The Struggle

This year on Father’s Day, I didn’t contact my father.  My mother texted me to tell me to do so, and I ignored it.  Sir Joshimus and I were getting ready to go on vacation, so I simply shut off my cell phone.  Because the idea of calling my father and wishing him well made my stomach turn.  And the fact that my mother, whom I hadn’t talked to since MARCH texted me for that made it worse. Continue reading

Growth and Fear

I’ve been quiet of late because I’ve been reflective of late.  I did something that scared me very much recently.  I sent my father a letter.  It was a confrontation letter, and it was a line in the sand.  And even though he hasn’t put his hands on me in fifteen years, I was still sick with terror until days after I knew he had received it. Continue reading

My Momma isn’t my best friend – and that’s really okay.

I’ve always envied my little brother’s relationship with our Momma. They are so easy with one another and always have been. I’ve envied every single one of my female friends their relationships with their mothers. Because I don’t have that with my Momma. It isn’t her fault – she is absolutely amazing and always has been. Continue reading

So…that didn’t last.

Let me just be blunt.  Most of March and April sucked.  The starter went out on Buttercup – again – and I spent two week stressing out about it.  The first week was spent with our mechanic on vacation; the second waiting for the part to get ordered.  Then I spent two weeks unable to sleep in one of the worst insomnia cycles I’ve had in nearly a year. Continue reading

Advice to long ago

As I lay in bed early this morning after Joshwa left for work (6am is early, unless I’m having a freaky sleep week – and I’m not), I was reading my Facebook feed.  Now, my Facebook feed is full of things that matter to me – lactivism, intactivism, and natural birth; Pagans and Witches and Buddha; and family, humor, and friends.  And at some point this morning, I read something that stuck out to me.

What advice would you give your younger self?

What advice would I give her?  Love yourself more.  But then, that’s a little too vague, isn’t it?  Tell your parents to invest in Google.  Okay, that one’s a little silly, but true.

In all honesty, the advice came to mind the moment I read it.  Tell her.  I would tell my younger self today to tell Momma that I was a Pagan.  I know that may seem strange, with all the stories we’ve heard about teenagers – being shamed and having to hide their studies at best, or being kicked out of their homes at worst.  But I’ve spent quite a bit of time over the last year stressing about having the religion discussion with my Momma.  And it’s a discussion that I am getting more stressed about as my Momma is seeming to develop stronger religious convictions (as strong as can be imagined in a woman who never attends church) lately.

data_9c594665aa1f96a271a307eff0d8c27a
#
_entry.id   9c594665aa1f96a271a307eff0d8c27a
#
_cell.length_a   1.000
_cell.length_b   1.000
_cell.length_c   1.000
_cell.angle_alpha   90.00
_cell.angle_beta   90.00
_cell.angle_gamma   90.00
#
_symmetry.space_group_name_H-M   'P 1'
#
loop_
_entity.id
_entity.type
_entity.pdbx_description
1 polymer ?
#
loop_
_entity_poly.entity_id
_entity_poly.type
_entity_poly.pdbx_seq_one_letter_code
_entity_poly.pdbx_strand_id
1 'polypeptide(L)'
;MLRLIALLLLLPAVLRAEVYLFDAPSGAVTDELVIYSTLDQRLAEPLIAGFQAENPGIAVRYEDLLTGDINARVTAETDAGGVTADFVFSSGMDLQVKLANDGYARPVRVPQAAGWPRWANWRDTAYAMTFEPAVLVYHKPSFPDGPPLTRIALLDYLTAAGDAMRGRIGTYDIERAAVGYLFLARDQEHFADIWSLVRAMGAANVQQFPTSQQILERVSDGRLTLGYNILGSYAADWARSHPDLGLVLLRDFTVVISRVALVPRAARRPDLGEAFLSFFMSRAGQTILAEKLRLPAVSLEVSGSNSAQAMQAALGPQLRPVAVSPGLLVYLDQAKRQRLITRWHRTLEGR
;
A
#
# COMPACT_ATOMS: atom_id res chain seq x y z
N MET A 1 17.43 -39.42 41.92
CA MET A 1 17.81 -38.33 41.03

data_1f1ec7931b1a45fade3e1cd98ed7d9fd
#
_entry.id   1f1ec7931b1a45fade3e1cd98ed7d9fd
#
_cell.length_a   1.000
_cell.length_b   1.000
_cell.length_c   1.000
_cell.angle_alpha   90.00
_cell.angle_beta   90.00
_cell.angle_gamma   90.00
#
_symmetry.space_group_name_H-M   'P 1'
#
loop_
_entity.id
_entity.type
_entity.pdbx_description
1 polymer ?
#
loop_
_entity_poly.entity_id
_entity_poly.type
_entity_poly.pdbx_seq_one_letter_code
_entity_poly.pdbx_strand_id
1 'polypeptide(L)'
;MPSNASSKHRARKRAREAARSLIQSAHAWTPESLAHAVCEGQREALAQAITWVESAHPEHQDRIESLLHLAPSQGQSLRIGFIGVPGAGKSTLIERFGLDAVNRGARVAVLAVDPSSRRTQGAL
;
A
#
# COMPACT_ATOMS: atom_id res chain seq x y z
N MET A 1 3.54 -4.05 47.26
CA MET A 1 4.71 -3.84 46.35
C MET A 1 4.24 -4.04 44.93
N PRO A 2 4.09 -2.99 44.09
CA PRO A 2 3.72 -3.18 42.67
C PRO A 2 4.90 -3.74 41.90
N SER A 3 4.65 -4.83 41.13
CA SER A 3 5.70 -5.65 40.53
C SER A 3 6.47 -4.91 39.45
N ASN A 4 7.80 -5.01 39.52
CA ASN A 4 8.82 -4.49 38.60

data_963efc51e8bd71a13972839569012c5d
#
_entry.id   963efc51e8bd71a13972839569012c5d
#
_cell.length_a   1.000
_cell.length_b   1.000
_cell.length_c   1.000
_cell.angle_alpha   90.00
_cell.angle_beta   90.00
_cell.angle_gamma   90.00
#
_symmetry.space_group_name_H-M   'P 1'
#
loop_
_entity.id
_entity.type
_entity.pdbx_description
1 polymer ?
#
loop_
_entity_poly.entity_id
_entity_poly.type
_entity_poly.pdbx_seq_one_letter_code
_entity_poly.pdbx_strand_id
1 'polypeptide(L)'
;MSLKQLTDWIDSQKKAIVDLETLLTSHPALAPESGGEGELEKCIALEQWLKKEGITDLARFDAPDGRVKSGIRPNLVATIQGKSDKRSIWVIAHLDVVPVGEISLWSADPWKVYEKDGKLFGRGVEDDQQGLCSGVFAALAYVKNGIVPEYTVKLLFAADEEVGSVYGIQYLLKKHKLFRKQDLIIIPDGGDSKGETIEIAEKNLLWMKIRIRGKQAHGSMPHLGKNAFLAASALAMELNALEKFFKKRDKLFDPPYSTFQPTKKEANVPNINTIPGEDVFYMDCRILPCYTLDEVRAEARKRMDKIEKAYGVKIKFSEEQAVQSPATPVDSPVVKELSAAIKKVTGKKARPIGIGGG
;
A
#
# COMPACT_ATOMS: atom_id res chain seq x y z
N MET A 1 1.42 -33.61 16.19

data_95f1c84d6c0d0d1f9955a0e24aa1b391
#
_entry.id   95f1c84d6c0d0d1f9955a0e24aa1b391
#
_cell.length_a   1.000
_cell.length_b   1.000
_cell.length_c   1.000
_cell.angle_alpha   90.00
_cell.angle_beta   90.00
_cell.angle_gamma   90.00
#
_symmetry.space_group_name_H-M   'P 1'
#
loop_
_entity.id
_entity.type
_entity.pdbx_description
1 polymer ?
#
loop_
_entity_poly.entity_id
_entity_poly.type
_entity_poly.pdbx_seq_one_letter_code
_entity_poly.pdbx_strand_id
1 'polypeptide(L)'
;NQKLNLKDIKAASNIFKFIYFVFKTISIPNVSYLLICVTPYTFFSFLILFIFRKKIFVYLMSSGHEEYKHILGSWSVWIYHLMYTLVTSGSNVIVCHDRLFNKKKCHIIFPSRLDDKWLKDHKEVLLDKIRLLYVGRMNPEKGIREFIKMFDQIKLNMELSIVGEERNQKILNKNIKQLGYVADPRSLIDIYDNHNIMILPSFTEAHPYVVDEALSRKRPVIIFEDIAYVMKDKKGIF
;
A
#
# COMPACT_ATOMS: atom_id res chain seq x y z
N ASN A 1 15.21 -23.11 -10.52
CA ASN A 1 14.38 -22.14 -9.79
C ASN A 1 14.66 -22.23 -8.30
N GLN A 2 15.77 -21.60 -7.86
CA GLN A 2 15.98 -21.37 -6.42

I know my Momma – at least the Momma that I lived with as a teenager.  She would have likely tried to dissuade me, I know; but she would have accepted it – even if only as “it’s a phase”.  And as I grew and didn’t grow out of the phase, she would have gradually accepted it.  In fact, the reason I didn’t have the talk with my Momma at the time had nothing to do with my Momma; I was afraid of what my Daddy would do – granted, I was just plain afraid of my Daddy at that point in my life.  But it seems the longer it goes on, the more it has become some “big secret” – thus adding the simple stress of no longer holding the secret – as well as Momma’s recent surge in religious leaning.

Surprisingly, I wouldn’t give myself any advice on doing things differently when it comes to boys  – I can honestly say that I married my first love.  And I wouldn’t give myself advice on doing things different about the friends I kept – I learned lessons that are invaluable to my life.  I would tell myself to take that finance class that I passed on to take Biology my second year of college.  I would tell myself to hold off on those invasive procedures between 19 and 21 and pass on the Gardasil shot.  Oh, and love myself.  Did I mention that already?

Strangely it seems for people my age, I respect the girl that I was.  I won’t deny that I screwed up – it’s part of being a teen.  But every screw up I learned from.  And I wouldn’t trade those lessons, or where they led me when.  I believe that Joshwa and I would have met anyway, but I don’t know how much more jaded and difficult I’d have been by then.  By the way, I’d tell teenage me that it’s okay to be jaded – it served me well and kept me from being used by people who set out to do no more than that.

So tell me, what would you tell your younger self?


I’m sorry, dear readers

For a while, I was doing so well – giving my dear internet-crawlers something to fill their time.  But over the last months, I’ve dropped off to near nothing.  I do greatly apologize.  First there was my miscarriage, and then there was NaNoWriMo, so I’ve neglected my lovely blog and my lovelier readers for far too long.  I will do my best by remedying this fact now.  So I’ll start with an update. Continue reading